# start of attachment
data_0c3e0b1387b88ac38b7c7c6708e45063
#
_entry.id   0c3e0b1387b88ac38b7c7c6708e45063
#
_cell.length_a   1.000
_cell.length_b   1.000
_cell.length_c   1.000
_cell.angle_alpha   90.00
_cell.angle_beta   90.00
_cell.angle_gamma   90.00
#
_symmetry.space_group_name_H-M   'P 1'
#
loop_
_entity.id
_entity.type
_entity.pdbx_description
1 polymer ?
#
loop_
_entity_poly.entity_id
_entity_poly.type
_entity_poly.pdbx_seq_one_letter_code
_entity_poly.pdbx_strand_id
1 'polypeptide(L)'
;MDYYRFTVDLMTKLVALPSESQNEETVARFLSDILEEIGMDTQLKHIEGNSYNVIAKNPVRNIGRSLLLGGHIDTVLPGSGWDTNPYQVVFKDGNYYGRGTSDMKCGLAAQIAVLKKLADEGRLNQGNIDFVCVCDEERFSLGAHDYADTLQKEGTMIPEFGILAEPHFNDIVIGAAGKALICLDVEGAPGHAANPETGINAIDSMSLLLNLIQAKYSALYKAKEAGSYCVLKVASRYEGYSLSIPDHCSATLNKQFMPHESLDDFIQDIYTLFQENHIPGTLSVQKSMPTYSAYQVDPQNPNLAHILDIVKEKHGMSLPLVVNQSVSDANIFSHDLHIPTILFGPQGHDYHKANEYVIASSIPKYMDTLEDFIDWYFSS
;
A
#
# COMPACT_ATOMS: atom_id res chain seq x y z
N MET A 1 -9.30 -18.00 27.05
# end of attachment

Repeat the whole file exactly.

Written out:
data_0c3e0b1387b88ac38b7c7c6708e45063
#
_entry.id   0c3e0b1387b88ac38b7c7c6708e45063
#
_cell.length_a   1.000
_cell.length_b   1.000
_cell.length_c   1.000
_cell.angle_alpha   90.00
_cell.angle_beta   90.00
_cell.angle_gamma   90.00
#
_symmetry.space_group_name_H-M   'P 1'
#
loop_
_entity.id
_entity.type
_entity.pdbx_description
1 polymer ?
#
loop_
_entity_poly.entity_id
_entity_poly.type
_entity_poly.pdbx_seq_one_letter_code
_entity_poly.pdbx_strand_id
1 'polypeptide(L)'
;MDYYRFTVDLMTKLVALPSESQNEETVARFLSDILEEIGMDTQLKHIEGNSYNVIAKNPVRNIGRSLLLGGHIDTVLPGSGWDTNPYQVVFKDGNYYGRGTSDMKCGLAAQIAVLKKLADEGRLNQGNIDFVCVCDEERFSLGAHDYADTLQKEGTMIPEFGILAEPHFNDIVIGAAGKALICLDVEGAPGHAANPETGINAIDSMSLLLNLIQAKYSALYKAKEAGSYCVLKVASRYEGYSLSIPDHCSATLNKQFMPHESLDDFIQDIYTLFQENHIPGTLSVQKSMPTYSAYQVDPQNPNLAHILDIVKEKHGMSLPLVVNQSVSDANIFSHDLHIPTILFGPQGHDYHKANEYVIASSIPKYMDTLEDFIDWYFSS
;
A
#
# COMPACT_ATOMS: atom_id res chain seq x y z
N MET A 1 -9.30 -18.00 27.05